It’s important for musicians to have mythology. Especially in a time where the Internet, for better or for worse (and often for both), has allowed for an overwhelming proliferation of bands, all vying for a little piece of your heart. The way to your heart, of course, is through your ears, but if a band uploads their album to Bandcamp and no one hears it, does it make a sound (apologies to the tree)? In this forest of garage sameness, New York fuzz-punkers Hunters are building their very own myth.
There are several different accounts of how Izzy Almeida and Derek Watson met, but the best one, the myth, is that the pair met while both working for a Muzak company in New York City (how beautiful, the irony) in 2009. The two built a bond over their love of similar music (Hawkwind, The Melvins, Karp) and hatred of the work (“turning Nickleback into Nicklebach”) but it wasn’t until Watson found himself with an extra ticket to the Pentagram reunion show that fate intervened and pushed the burgeoning friendship to the next level, musically at least (kismet, of course, being crucial to any myth).
The pair formed Hunters (named for Tab Hunter, the actor who played Todd Tomorrow in the John Waters film Polyester) and spent a year having fun with the band: messing around, refining their sound, hanging out 24/7, and eventually (mythologically!) falling in love.
Somewhere in between having the best time and finding lasting and meaningful romance, Almeida and Watson decided to start playing some shows, recruiting bassist Thomas Martin and drummer Greg Giuffre. One of their first shows was a raucous set at a New Year’s Eve party at a warehouse space in downtown NYC. The show got pretty wild (Watson was pelted in the face with a flying champagne bottle, playing the entire show pouring blood out of his face) and the newly formed band made a lasting impression on the party guests, one of which happened to be former Smashing Pumpkins guitarist James Iha. Hunters had so bewitched him with their hypnotic sludge-punk that Iha quickly got in touch wanting to work with the band, and ended up producing three tracks on their debut 2011 EP Hands On Fire.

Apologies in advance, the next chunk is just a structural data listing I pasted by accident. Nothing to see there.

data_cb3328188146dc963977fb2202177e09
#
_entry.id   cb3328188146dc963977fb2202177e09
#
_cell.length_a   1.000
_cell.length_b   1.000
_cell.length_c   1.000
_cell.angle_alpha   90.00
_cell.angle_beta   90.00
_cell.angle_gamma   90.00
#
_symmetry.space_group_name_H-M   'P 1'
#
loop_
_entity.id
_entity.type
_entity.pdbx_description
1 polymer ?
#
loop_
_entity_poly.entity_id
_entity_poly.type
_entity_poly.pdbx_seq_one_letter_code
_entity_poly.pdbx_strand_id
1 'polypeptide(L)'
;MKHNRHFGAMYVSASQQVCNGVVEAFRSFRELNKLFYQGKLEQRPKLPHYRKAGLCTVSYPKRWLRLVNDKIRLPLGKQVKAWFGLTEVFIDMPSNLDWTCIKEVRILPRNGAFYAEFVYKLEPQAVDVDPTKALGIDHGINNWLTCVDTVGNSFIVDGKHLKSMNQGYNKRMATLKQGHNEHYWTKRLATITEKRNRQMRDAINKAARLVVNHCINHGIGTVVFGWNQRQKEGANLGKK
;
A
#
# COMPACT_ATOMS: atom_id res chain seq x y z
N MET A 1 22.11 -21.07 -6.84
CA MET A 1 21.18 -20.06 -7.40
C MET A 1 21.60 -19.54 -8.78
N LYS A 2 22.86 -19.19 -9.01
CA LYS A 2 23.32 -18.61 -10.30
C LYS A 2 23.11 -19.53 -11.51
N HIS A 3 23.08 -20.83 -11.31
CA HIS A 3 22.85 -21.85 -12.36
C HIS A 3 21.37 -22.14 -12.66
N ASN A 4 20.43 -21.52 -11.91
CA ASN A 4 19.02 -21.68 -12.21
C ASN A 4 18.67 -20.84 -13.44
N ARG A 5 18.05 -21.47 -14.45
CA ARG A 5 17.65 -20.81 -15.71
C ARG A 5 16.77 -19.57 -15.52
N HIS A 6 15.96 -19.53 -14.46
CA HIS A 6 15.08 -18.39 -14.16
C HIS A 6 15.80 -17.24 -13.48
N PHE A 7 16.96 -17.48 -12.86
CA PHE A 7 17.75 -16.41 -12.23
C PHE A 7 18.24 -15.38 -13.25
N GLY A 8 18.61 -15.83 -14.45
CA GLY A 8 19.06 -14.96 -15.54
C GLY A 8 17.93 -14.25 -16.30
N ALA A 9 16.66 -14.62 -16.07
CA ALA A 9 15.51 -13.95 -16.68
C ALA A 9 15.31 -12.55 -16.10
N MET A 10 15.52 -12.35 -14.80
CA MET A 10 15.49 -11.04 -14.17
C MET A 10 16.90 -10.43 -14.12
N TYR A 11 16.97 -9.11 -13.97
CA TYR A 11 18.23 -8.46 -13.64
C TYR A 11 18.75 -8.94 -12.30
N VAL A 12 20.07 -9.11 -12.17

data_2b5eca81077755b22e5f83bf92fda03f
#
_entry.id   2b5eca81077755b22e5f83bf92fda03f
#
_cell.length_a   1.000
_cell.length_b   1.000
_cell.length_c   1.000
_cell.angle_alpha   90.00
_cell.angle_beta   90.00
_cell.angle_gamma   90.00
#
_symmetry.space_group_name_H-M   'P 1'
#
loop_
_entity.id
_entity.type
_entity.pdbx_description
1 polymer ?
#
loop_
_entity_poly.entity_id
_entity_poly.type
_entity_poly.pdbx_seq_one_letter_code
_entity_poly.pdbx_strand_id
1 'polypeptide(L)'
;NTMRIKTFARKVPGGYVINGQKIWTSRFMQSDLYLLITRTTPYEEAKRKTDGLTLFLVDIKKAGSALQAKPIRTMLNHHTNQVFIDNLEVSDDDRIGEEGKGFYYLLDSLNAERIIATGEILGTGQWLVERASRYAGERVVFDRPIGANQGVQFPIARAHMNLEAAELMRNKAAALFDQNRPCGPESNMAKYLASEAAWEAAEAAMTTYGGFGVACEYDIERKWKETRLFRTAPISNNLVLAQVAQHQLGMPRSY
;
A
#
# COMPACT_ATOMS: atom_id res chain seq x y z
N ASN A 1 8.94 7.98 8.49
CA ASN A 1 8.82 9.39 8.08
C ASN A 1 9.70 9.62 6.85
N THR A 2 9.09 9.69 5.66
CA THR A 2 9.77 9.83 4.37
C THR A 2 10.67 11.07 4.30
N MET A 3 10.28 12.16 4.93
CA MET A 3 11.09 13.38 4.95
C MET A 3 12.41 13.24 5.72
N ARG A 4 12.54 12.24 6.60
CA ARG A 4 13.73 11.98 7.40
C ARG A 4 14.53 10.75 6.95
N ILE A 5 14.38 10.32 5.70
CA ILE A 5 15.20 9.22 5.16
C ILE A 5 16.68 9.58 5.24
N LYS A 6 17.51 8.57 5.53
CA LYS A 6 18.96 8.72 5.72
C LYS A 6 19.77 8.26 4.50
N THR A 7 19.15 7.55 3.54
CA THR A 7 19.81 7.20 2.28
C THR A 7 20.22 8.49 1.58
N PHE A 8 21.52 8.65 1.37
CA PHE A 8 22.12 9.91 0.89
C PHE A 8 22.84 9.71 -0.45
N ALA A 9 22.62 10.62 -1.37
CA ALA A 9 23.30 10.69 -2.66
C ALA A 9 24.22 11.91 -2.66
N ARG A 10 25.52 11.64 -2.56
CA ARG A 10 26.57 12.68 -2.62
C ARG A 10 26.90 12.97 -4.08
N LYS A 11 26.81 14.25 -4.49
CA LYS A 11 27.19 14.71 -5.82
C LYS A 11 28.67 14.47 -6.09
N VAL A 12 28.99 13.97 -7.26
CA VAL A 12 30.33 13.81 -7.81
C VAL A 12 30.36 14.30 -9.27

The band put in time touring with The Kills and JEFF the Brotherhood before recording their debut album HUNTERS with Greg Norman at Steve Albini’s famed Electrical Audio studios in Chicago this past fall (the record was released via Mom + Pop in April of 2013). While Almeida likens their creative process to hip-hop (“I feel almost like a rapper, and Derek comes up with the beat”), they aren’t fans of describing their own sound (when prompted, they offer the highly technical term “loud rock”). In truth, Hunters sound like a lot of things: there are elements of punk and noise and garage in their music, swirled up into a soufflé that is made extra tasty by the addition Watson’s ear-bending guitar riffs and the pair’s intermingling vocals. In fact, it’s the interplay between Almeida and Watson that makes Hunters’ music so arresting; there is an intensity in their interaction that oscillates between sensual and scary. This dynamic is most evident than when the band performs live, with Watson holding down the stage while Almeida commands it, lunging at and around him, and writhing around on the floor, mic cord noosed around her pretty neck.
Everybody loves a good romance, but a cute couple alone is not the stuff of lore. It’s that intangible element, the stuff of Kim Gordon and Thurston Moore, of John Doe and Exene Cervenka, that creates the kind of sound that tells its own tale. Not coincidentally, they have drawn comparisons to both Sonic Youth and X, but Hunters is starting to reveal their own story, one song at a time.